Aims: Cardiac allograft vasculopathy (CAV) is a major cause of morbidity and mortality in cardiac transplant recipients. This study evaluates the usefulness of single photon emission computed tomography (SPECT) and various SPECT-derived diastolic variables to detect CAV in heart transplant patients. Methods and results: A retrospective review of 141 SPECT studies with corresponding coronary angiograms within 12 months was performed on 99 transplant recipients. Diastolic function was assessed using computer-derived measures of peak filling rate (PFR), time to peak filling rate (TPFR), and mean first one-third filling rate (MFR/3). Angiography identified CAV in 53 of the 141 studies (38%). Of the 53, SPECT identified 7 with reversible myocardial defects (sensitivity 13%) and stress-induced electrocardiographic evidence of ischaemia was seen in one patient (sensitivity 2%). SPECT imaging was negative in 86 of the 88 negative coronary angiograms (specificity 98%). The positive predictive value and negative predictive value were 78 and 65%, respectively. If a more stringent definition of CAV was used (≥70% stenosis), the sensitivity and specificity were unchanged (14 and 98%, respectively). There was no statistical difference in diastolic variables between patients with or without angiographic evidence of CAV in regard to PFR (3.57+1.14 vs. 3.18±1.21 EDV/s, P = 0.90), TPFR (149±32 vs. 153±43 ms, P = 0.33), or MFR/3 (1.37±0.43 vs. 1.27±0.42 EDV/s, P = 0.94). Conclusion: Adenosine stress/rest technetium-99m tetrofosmin-gated SPECT is not a sensitive test for detection of CAV in heart transplant recipients. Diastolic dysfunction, as assessed by SPECT, was not shown to be associated with development of CAV. Published on behalf of the European Society of Cardiology. All rights reserved.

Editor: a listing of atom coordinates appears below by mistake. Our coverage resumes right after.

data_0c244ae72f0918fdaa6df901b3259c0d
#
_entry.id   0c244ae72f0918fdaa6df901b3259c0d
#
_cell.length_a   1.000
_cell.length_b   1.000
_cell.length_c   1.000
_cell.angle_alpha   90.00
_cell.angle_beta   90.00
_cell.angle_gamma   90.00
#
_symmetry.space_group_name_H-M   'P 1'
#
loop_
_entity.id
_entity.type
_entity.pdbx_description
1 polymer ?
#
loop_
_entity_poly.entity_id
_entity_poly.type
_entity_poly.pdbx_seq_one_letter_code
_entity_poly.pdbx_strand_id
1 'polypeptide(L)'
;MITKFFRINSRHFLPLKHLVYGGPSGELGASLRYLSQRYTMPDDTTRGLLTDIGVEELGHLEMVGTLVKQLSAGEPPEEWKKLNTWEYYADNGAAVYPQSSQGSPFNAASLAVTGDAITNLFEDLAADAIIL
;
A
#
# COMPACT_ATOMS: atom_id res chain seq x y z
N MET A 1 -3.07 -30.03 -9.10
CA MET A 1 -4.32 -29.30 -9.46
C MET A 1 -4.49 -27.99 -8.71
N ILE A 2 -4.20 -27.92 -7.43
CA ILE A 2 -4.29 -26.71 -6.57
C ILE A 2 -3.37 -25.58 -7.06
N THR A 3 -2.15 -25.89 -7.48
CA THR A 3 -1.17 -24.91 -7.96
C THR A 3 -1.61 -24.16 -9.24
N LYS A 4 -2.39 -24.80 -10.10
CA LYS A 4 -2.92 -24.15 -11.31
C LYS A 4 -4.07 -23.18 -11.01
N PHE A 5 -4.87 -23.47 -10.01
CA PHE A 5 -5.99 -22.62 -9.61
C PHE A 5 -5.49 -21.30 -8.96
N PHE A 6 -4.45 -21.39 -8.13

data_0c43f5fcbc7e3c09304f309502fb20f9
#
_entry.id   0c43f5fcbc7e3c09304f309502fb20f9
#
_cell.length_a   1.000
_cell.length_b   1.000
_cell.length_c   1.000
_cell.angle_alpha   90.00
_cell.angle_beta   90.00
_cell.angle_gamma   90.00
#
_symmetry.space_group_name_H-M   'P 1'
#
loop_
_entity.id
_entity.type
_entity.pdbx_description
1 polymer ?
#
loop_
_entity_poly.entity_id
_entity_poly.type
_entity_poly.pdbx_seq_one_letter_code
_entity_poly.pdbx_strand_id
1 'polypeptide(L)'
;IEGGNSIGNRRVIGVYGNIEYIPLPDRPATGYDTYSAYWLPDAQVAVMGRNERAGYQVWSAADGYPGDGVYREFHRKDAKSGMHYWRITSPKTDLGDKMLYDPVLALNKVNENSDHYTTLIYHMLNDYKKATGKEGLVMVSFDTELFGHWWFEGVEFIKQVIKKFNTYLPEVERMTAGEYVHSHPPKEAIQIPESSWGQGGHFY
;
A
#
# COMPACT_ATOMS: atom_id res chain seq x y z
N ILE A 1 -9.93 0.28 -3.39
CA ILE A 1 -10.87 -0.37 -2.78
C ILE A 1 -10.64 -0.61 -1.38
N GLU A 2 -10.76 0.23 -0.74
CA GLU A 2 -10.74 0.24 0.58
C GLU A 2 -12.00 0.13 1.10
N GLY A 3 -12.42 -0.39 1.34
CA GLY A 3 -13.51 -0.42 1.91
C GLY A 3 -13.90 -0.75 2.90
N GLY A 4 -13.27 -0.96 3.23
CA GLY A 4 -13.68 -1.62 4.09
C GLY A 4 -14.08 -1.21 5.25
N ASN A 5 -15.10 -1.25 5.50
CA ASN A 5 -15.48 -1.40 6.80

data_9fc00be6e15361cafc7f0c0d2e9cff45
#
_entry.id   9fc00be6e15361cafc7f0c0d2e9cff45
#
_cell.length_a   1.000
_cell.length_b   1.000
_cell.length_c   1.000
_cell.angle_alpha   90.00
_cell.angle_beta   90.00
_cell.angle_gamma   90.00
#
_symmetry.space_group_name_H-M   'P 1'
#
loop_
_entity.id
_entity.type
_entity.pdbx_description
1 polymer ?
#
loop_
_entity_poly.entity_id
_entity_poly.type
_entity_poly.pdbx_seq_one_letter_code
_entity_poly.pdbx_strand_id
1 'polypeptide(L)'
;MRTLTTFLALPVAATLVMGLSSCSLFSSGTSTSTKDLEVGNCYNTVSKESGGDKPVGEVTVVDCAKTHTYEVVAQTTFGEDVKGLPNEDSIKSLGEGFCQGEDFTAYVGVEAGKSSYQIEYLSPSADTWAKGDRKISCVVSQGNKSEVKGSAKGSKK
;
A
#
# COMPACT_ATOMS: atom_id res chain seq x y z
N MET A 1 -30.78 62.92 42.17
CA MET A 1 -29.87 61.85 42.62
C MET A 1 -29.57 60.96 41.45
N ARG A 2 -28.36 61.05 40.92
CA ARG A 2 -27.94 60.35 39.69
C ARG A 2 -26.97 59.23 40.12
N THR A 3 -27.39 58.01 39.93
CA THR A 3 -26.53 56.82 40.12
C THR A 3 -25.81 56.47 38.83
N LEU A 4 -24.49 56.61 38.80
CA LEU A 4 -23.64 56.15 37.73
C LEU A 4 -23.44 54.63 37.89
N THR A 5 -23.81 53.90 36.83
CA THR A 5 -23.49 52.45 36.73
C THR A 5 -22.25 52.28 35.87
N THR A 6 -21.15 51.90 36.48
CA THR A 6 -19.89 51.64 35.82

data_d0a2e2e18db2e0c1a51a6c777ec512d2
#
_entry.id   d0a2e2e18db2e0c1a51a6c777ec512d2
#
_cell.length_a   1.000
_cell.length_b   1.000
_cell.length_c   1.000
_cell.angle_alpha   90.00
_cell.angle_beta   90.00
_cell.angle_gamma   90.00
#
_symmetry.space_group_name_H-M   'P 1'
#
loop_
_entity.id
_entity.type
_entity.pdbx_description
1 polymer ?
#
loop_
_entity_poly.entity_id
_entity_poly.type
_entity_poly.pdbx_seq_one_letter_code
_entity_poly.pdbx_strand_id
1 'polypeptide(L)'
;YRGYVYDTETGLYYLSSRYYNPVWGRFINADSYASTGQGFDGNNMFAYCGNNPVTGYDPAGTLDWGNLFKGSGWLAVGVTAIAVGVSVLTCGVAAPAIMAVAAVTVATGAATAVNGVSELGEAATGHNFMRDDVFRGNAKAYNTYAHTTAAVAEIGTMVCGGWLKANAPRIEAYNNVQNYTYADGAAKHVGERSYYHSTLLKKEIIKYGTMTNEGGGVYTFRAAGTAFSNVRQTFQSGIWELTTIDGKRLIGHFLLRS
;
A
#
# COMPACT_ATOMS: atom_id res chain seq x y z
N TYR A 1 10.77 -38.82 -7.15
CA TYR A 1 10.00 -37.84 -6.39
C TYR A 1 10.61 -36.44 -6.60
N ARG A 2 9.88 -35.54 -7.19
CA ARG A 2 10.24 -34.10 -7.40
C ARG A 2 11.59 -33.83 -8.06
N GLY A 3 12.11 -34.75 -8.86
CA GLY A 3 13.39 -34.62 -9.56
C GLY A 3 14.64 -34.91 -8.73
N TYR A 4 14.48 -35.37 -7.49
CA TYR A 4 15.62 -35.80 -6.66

- Cardiac allograft vasculopathy
- Cardiac transplantation
- Myocardial perfusion imaging
- Single photon computed tomography
ASJC Scopus subject areas
- Radiology Nuclear Medicine and imaging
- Cardiology and Cardiovascular Medicine